According to the NHS website scarlet fever is a contagious infection that mostly affects young children, though adults can also contract it.
The first signs of scarlet fever can be flu-like symptoms, including a high temperature, a sore throat and swollen neck glands. People may not immediately realise they have scarlet fever, as they are similar symptoms to having a cold or coronavirus.
A rash can appear between 12 and 48 hours later, which may start on the chest and stomach and spread, and a white coating appears on the tongue.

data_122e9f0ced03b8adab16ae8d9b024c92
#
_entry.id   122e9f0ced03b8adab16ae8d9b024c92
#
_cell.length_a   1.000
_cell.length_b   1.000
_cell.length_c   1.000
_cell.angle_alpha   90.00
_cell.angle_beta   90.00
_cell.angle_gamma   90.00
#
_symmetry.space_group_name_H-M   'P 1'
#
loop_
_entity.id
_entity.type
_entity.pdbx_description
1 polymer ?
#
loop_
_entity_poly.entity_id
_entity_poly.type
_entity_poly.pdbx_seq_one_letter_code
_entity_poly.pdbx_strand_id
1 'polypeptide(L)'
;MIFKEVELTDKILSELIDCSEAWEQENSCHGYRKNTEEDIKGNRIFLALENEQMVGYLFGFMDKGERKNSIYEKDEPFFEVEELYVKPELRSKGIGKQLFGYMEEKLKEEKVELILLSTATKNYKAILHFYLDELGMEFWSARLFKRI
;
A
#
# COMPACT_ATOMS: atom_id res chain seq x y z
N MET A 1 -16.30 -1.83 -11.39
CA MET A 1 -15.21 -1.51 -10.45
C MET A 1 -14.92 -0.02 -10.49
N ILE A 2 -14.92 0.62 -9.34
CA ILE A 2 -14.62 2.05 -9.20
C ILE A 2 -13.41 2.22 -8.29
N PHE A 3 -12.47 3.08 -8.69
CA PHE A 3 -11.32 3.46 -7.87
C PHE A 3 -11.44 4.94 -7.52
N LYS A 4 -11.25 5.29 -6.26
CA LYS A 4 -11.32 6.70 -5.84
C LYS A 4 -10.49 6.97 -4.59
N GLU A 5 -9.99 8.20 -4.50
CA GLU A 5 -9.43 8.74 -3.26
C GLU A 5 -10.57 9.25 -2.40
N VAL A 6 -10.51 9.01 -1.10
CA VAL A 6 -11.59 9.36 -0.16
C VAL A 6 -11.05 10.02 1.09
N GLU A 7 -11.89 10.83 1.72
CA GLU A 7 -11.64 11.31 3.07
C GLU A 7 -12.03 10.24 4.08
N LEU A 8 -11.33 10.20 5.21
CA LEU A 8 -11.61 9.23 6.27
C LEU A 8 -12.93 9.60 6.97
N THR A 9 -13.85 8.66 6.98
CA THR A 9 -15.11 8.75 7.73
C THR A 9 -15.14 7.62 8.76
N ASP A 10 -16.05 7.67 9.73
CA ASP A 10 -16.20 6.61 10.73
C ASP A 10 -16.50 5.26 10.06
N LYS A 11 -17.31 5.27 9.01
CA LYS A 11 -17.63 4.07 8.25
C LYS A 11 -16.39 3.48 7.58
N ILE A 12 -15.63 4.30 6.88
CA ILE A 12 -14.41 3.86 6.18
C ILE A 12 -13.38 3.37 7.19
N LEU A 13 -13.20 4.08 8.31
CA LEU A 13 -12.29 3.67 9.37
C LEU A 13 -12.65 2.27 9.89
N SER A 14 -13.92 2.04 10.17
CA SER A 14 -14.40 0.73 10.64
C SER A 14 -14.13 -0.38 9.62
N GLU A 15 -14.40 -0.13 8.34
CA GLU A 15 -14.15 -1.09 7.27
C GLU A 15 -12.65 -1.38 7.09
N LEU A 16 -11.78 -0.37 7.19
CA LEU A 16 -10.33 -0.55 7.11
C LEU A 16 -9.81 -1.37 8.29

Scarlet fever can spread quickly and people are contagious for up to six days before they get symptoms.
GPs can diagnose scarlet fever by looking at the tongue and rash, while they sometimes use a cotton bud to take a swab from the back of the throat or carry out a blood test to confirm.
The NHS says scarlet fever is easy to treat with antibiotics, which helps the patient to recover more quickly, reduces the chances of a serious illness and makes it less likely that they will spread it to someone else.
People can also relieve the symptoms at home by drinking cool fluids, eating soft foods, taking painkillers like paracetamol and using calamine lotion or antihistamines to prevent itching.
Scarlet fever usually lasts for around a week and complications are rare, but can include an ear infection, pneumonia and meningitis.
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